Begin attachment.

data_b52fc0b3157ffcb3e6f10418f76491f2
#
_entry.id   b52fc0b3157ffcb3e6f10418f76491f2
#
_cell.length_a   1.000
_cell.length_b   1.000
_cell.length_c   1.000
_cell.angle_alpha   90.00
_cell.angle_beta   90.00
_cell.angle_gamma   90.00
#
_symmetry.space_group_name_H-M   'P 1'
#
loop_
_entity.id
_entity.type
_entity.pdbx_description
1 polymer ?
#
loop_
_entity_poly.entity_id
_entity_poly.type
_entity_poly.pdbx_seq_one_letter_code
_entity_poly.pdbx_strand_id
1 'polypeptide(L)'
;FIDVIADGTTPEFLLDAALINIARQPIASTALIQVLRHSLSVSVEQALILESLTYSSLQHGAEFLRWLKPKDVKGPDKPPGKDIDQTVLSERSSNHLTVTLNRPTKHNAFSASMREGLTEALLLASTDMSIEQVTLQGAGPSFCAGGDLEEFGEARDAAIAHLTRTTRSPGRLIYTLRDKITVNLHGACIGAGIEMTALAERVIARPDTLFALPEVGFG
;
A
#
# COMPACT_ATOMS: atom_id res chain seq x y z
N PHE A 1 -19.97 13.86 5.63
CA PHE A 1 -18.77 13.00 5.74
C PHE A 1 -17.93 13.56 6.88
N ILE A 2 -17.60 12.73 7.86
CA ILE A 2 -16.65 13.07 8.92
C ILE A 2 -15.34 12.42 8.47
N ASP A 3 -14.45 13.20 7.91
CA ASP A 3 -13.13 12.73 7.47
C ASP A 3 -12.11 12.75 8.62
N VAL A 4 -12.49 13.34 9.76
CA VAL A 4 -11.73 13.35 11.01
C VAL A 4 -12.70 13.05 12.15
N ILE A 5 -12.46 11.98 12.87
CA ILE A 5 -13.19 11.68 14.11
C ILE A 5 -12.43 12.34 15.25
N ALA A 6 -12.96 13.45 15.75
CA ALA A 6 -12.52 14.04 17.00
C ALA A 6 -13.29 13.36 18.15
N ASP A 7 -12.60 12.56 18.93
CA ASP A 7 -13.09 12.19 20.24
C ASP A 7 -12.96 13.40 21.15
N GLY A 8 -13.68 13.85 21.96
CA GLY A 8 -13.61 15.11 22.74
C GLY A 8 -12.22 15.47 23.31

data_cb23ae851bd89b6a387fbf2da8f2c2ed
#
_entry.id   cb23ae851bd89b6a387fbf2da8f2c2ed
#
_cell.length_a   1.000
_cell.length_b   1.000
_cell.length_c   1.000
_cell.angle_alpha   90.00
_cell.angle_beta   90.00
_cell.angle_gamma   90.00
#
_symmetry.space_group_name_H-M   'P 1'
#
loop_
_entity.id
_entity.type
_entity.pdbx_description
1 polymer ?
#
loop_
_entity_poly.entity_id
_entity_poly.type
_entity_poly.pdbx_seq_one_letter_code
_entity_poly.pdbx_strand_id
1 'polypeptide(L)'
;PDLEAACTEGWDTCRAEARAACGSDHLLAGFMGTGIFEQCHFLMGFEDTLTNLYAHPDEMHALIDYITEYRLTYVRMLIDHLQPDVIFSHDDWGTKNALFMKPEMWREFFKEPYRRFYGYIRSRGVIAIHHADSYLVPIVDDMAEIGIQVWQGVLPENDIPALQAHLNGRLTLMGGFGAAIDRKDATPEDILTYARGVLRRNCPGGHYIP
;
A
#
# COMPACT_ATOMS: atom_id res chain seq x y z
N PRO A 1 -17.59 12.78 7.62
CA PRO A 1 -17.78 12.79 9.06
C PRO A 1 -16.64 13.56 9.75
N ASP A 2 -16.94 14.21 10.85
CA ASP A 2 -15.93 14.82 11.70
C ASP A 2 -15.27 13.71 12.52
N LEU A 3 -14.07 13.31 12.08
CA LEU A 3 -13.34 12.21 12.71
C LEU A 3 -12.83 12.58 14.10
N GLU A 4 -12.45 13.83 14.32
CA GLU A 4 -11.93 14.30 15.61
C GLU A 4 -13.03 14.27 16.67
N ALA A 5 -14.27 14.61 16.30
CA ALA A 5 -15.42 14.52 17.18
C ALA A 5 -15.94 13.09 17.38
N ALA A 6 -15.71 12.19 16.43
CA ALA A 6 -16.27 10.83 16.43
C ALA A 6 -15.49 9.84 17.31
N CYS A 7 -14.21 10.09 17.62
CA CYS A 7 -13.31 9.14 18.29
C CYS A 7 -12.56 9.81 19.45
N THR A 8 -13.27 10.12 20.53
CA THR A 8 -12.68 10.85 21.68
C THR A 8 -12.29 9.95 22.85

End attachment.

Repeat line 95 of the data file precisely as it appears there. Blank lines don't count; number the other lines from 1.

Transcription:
CA GLU A 4 -11.93 14.30 15.61